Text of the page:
#1166 Creature herding, effects, possible solution.

open
nobody
None
5
2011-12-28
2011-12-28
Anonymous
No

This is an information post, a request for discussion and a suggested solution.

Recently I have seen large groups of creatures gathered together around common map entry points, like the first level of the Semos Dungeon, the south exits from Semos and other places. The types of creatures have been Gargoyles, Rats, Ogres, Leprechauns and possibly more I haven't encountered. These groups swarm new players when they enter the map, killing them very quickly, unless they think to return to the previous map in time. Not a good experience for a new player. (My wife forcefully explained this to me when it happened to her.)

These creatures' home locations have been carefully placed at safe distances away from the entry points by the map designers with careful attention to game play. But when chasing a PC, they will stop at the map boundary and remain there until another PC attracts them, however many days that takes.

I believe a player or players have taken to 'herding' (or more accurately dragging them) the creatures to these map entry points with the intent of killing the unwary, low-level, new players. A very rude introduction to the game, I think. Perhaps others do not. A subject for discussion.

A possible solution might be to have the creatures self-destruct after being away from their home zone and not sensing a PC for a few minutes. This would move them away from 'choke points' and map entry points while not adding much code complexity or detracting from the usual game play.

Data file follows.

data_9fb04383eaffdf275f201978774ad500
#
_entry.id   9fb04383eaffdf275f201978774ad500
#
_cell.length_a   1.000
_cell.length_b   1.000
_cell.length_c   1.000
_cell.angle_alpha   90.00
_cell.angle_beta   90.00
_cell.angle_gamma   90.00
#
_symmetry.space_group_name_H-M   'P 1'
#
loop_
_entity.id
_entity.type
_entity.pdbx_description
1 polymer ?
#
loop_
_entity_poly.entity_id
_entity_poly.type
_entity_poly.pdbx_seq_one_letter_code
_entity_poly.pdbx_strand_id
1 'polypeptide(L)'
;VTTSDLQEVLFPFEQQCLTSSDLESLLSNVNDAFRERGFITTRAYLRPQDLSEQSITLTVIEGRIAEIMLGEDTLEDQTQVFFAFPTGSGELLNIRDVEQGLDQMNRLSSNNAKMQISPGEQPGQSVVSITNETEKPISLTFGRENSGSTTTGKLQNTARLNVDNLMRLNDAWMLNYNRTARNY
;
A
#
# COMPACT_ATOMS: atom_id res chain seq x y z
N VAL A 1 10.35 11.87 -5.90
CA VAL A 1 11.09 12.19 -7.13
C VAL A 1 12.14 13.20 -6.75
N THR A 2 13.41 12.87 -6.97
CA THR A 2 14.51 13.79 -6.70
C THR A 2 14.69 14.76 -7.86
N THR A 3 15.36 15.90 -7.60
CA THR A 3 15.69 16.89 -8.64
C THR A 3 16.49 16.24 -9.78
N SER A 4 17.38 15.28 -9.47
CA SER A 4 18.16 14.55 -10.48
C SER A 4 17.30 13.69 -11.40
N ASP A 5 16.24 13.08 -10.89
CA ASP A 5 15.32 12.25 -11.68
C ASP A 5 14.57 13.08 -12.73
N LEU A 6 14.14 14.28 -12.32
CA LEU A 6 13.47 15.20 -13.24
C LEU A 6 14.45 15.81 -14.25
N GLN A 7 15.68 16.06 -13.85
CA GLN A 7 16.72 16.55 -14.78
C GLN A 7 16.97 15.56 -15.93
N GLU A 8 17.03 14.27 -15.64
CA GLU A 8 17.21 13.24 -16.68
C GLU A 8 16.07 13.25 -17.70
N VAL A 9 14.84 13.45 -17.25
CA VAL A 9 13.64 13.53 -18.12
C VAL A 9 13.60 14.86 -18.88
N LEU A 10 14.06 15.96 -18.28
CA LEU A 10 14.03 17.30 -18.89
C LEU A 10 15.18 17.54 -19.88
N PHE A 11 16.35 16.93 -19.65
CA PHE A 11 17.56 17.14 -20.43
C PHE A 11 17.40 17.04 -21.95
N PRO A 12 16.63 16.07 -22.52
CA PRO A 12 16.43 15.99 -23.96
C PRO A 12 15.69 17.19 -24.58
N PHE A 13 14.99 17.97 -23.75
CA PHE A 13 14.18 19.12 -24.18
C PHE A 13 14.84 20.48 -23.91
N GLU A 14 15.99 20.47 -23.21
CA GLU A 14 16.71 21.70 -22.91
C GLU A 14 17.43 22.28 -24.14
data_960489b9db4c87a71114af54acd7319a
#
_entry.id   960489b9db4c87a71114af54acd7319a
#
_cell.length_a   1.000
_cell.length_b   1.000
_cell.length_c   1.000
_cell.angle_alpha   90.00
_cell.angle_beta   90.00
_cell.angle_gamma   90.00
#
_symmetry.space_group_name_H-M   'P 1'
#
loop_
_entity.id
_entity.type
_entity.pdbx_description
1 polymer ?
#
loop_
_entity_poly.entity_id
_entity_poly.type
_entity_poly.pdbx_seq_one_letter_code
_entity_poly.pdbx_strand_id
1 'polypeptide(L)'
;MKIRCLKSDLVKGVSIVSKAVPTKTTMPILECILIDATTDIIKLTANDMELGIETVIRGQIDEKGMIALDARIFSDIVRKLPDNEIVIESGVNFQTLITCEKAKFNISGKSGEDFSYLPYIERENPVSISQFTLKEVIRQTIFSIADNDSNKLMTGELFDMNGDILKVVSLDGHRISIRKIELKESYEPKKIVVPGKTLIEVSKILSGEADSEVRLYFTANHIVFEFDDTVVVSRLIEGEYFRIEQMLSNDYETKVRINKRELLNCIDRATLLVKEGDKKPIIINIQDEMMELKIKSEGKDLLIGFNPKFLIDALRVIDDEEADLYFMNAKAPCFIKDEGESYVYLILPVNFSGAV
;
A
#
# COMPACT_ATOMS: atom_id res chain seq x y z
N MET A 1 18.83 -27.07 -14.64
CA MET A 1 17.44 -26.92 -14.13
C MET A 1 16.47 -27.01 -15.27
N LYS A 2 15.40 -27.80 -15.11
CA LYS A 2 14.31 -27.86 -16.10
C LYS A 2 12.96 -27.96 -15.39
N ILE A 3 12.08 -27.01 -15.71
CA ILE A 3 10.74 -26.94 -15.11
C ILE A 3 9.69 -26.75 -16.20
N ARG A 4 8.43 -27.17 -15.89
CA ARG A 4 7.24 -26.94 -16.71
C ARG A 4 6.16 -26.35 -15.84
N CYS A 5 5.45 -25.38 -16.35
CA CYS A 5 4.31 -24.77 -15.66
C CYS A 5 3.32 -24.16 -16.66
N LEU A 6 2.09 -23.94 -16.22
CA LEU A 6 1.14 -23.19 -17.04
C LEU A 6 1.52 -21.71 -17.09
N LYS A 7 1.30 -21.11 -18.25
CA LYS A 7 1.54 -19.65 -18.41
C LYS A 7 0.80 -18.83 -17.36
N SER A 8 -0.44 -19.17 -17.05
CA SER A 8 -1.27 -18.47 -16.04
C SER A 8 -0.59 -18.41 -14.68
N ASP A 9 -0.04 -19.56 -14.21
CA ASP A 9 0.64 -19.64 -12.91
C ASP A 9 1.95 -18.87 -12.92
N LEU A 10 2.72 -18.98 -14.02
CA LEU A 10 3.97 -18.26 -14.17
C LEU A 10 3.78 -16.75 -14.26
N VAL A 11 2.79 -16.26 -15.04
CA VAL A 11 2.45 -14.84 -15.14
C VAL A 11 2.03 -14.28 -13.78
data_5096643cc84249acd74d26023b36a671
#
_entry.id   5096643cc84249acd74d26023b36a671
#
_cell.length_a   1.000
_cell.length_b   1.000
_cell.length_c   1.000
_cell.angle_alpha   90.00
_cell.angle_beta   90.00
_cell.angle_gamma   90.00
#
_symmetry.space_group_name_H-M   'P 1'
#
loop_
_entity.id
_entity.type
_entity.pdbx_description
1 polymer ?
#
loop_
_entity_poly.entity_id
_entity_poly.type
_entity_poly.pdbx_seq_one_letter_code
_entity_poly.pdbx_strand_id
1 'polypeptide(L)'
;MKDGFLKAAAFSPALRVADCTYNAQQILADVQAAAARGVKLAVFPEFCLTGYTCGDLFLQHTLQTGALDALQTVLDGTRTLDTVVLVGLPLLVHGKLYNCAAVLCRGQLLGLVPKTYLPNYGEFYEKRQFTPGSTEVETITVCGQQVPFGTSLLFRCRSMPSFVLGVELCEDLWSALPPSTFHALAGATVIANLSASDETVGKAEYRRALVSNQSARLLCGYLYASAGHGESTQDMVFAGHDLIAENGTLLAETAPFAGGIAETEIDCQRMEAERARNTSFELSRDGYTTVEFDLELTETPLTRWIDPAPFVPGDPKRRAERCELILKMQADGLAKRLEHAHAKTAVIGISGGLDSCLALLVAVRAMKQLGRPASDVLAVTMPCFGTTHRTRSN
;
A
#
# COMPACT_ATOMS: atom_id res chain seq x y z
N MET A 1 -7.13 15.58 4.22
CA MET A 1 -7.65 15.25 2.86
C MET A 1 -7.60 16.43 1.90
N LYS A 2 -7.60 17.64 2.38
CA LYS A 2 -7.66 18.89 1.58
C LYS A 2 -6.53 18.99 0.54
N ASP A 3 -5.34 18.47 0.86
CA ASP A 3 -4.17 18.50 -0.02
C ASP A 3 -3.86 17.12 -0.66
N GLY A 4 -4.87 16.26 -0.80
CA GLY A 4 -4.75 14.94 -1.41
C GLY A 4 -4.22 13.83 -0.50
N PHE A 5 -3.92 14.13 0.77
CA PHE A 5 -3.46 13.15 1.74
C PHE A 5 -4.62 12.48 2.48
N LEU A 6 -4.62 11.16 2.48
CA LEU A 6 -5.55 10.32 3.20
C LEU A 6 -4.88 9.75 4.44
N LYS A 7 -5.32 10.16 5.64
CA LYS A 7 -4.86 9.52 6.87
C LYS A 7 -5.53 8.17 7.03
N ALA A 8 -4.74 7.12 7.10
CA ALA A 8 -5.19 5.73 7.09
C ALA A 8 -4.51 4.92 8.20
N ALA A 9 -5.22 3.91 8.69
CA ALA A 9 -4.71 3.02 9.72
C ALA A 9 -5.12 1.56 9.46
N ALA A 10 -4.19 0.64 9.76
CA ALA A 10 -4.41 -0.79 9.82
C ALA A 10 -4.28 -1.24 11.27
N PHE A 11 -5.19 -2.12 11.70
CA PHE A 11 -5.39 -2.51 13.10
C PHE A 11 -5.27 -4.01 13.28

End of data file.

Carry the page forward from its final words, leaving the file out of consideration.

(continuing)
Discussion

  • oslsachem

    oslsachem - 2011-12-28

    >>A possible solution might be to have the creatures self-destruct after being away from their home zone and not sensing a PC for a few minutes.
    This could be subjected to abuse by players, especially for creatures that are otherwise too numerous or too powerful to kill.
    I think the creature behaviour when it misses its targeted player should be returning back to its spawning point ( i.e. it should have its spawning point as its new target for pathfinding) until it detects another player.

     
  • Katie Russell

    Katie Russell - 2011-12-29

    I agree that the creature should move away from the boundary rather than be destroyed. Otherwise it might take quite some time for it to respawn if it's a bigger creature!

    I like how creatures being 'moved' by players makes the game less predictable. It could be boring if you always find them in their start place. Is there a solution for that? My initial suggestion was just to move them back from the boundary if they are left by the boundary and no players are there. They would only need to move a few squares, as this lets the player see what is happening when they enter the zone, so it is not instant attack.

     
  • oslsachem

    oslsachem - 2012-01-04

    >>I like how creatures being 'moved' by players makes the game less
    predictable.

    Then a compromise could be to disperse the creatures back to their spawning points but stop them when the distance to their spawning point is a fraction of the starting distance to their spawning point (e.g. 50%, 75%, 95%, ...).

     


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